Monday, March 30, 2009
Prakash Sadagopan, Director of Product Strategy at Converges recently spoke at the OSS/BSS Asia Pacific Summit. His report was ground breaking. Through research he found that the customer’s experience was as important as the product being sold, and more important than brand or price.
So, what does that mean to you? If you are trying to compete as the lowest price competitor you may very well may be missing the mark. So many businesses try to compete with lower prices. If you are one of those lowest price competitors, my guess is that you have to trim expenses. Often, when trimming expenses the first thing that goes is trained , engaged employees. After all if you think that your customer just wants the lowest price why would you bother with having a full service staff. Instead you should consider ways to simplify services and processes.
Customers who are always looking for the lowest price are not loyal. They skip from one company to the next looking for the next best deal. To really build a business you need and want a customer base who is loyal to you. Those loyal customers form the backbone of a successful business, because they not only come back time and again, they tell their friends and family about you.
What do these potentially loyal customers want from you? According to Sadagopan, 64% of the customers want knowledgeable employees, who address their needs on the first contact and treats them like a valued customer.
He ends his presentation with four steps that you need to take to start building your loyal customer base.
1. Proactive Care actively seek out opportunities to help your customers
2. Lifetime value Use every contact to increase the value of your relationships
3. Agent efficiency Help your agents resolve customer issues quickly
4. Automation effectiveness Improve automation to the point where customers prefer it.
In future columns we will explore each of these steps. For now, look for ways to make your customers feel valued and respected by greeting them warmly the minute they walk in your door.
Monday, March 09, 2009
I just read an interesting article in the Bay City Times, about retailers in Bay City Michigan. I am sure you are aware of how tough things are in Michigan. But the retailers in this small town have figured out what to do to keep their customers. Not surprisingly, their secret is, as they say, "good old fashioned customer service and building relationships"
In the article, Susan Yaklin-Everson, a co-owner at Violets Blue, said that "she is going the extra mile on customer service." Water Front Market owner Greg Schultz said "he's surviving a tough economy by putting himself in the customer's shoes."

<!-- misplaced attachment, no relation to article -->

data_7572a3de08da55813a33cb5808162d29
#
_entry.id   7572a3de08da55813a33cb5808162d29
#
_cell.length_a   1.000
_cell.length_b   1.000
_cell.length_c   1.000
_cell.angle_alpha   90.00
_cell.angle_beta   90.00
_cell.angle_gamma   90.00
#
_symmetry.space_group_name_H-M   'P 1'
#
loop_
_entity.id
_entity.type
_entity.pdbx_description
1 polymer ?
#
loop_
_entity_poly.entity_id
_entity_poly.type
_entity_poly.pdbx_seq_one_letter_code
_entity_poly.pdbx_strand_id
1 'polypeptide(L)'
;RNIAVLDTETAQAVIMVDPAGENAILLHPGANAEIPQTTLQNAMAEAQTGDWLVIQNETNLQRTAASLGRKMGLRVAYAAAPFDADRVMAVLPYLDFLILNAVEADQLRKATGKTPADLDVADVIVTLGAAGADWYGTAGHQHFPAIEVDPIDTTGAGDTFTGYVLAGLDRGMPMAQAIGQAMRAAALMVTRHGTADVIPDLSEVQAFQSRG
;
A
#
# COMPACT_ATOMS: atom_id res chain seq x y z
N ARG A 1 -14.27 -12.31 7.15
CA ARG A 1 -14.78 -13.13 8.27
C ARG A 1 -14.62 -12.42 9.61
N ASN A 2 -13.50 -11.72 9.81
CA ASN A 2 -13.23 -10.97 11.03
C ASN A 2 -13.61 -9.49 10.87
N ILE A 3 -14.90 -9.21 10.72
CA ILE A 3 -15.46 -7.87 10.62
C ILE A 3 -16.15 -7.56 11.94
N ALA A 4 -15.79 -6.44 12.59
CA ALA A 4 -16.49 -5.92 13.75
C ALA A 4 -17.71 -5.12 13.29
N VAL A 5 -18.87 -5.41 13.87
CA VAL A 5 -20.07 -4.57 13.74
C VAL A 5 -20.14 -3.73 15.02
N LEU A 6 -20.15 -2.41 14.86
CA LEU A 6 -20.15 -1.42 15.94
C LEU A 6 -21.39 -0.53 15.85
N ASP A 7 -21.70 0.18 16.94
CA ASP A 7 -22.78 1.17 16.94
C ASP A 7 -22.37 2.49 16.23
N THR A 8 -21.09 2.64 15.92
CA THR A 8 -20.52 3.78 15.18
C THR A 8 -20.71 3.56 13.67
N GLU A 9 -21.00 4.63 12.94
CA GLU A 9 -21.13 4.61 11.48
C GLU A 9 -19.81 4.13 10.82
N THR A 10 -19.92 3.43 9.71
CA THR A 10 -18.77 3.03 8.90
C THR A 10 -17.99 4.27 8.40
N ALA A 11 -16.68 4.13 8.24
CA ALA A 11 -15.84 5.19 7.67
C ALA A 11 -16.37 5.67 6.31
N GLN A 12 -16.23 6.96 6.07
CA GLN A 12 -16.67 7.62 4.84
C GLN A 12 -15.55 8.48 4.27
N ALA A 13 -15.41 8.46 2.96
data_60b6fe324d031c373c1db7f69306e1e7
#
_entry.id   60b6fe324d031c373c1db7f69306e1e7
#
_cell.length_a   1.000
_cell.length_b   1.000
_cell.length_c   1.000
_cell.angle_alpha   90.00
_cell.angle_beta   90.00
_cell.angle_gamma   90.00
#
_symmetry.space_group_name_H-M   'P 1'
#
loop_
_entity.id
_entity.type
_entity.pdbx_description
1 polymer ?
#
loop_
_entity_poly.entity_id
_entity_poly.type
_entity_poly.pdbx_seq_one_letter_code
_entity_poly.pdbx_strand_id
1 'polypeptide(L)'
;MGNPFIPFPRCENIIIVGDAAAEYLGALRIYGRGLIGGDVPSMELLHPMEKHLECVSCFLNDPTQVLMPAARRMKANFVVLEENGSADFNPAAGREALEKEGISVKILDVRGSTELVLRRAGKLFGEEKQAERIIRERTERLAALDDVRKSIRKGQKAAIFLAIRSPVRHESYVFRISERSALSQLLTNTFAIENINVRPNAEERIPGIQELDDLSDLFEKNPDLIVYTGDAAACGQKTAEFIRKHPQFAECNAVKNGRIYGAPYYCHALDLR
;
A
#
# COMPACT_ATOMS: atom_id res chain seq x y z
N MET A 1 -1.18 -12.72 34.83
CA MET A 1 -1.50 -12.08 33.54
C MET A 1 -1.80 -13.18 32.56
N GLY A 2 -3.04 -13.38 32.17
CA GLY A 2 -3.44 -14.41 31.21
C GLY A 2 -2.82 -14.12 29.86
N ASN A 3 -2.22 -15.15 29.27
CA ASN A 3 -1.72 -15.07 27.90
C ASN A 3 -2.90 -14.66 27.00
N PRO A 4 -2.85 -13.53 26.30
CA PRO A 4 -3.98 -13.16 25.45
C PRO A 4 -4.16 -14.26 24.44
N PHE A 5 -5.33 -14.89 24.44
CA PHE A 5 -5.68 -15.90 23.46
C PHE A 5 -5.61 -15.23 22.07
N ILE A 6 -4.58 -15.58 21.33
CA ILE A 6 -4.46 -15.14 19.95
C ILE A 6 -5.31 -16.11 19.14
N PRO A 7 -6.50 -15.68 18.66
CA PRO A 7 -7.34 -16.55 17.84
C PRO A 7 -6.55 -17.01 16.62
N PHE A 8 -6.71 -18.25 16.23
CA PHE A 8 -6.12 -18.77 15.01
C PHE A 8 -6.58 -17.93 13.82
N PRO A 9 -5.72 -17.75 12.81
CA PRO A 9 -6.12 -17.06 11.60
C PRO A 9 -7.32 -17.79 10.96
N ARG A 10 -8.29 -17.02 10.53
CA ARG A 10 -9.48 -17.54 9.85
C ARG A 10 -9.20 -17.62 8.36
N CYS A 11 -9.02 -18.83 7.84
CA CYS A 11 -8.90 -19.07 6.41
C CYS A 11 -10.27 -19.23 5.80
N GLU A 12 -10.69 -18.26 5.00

These simple ideas can make a huge difference in YOUR business. I recommend that you (or a friend or family member) pretend that they are a customer and try to do business with you. They should look at your policies and processes. Your phone system, can they get to who they need easily (no far cheating on this one?) Have them pretend that they don't have the secret direct number. Have them try to return something, or make an appointment or reservation.
Most businesses that I have worked with have found that they made it hard for their customers to do business with them, in one way or another. You might be surprised at how hard you have made it for your customers.
Do what they are doing with great success in Bay City, go back to providing good old fashioned customer service and start today.
Saturday, March 07, 2009
Okay, perhaps the better question is "Can you afford not to?
Recently, J.D. Power and Associates reported that exceptional service satisfaction enhances automotive dealer and manufacturer profitability by improving customer retention even as sales decline.
I have one comment on their finding. "Duh!"
OK, seriously, they are absolutely correct. NO business can afford to NOT provide exceptional service 100 % of the time.
You have experienced it yourself. You walk into a business, whether it is your physician’s office, a fast food franchise, a department store or the offices of a large corporation, and you are welcomed like a valued guest. The greeting you receive is warm, sincere and immediate. The rest of your experience is made better by this simple act. But, you have also experienced the completely opposite experience—probably more often. You walk in and you are treated badly or maybe worse—totally ignored. No matter how positive the rest of your experience with this business may be, you are much less likely to be a satisfied customer.
Great customer service has always been important. But, in these tough economic times, businesses can’t afford not to get their customer service absolutely right. And yet, more often than not, this best practice eludes most service providers.
An online survey showed that 77 percent of customers will never return to a business simply because of how they were greeted. Most of them leave without ever saying why. With that huge of a loss in business, it’s clear all businesses need to greet their customers properly.
Today, create goodwill and great experiences at your business by providing exceptional customer service. Write and share what you did.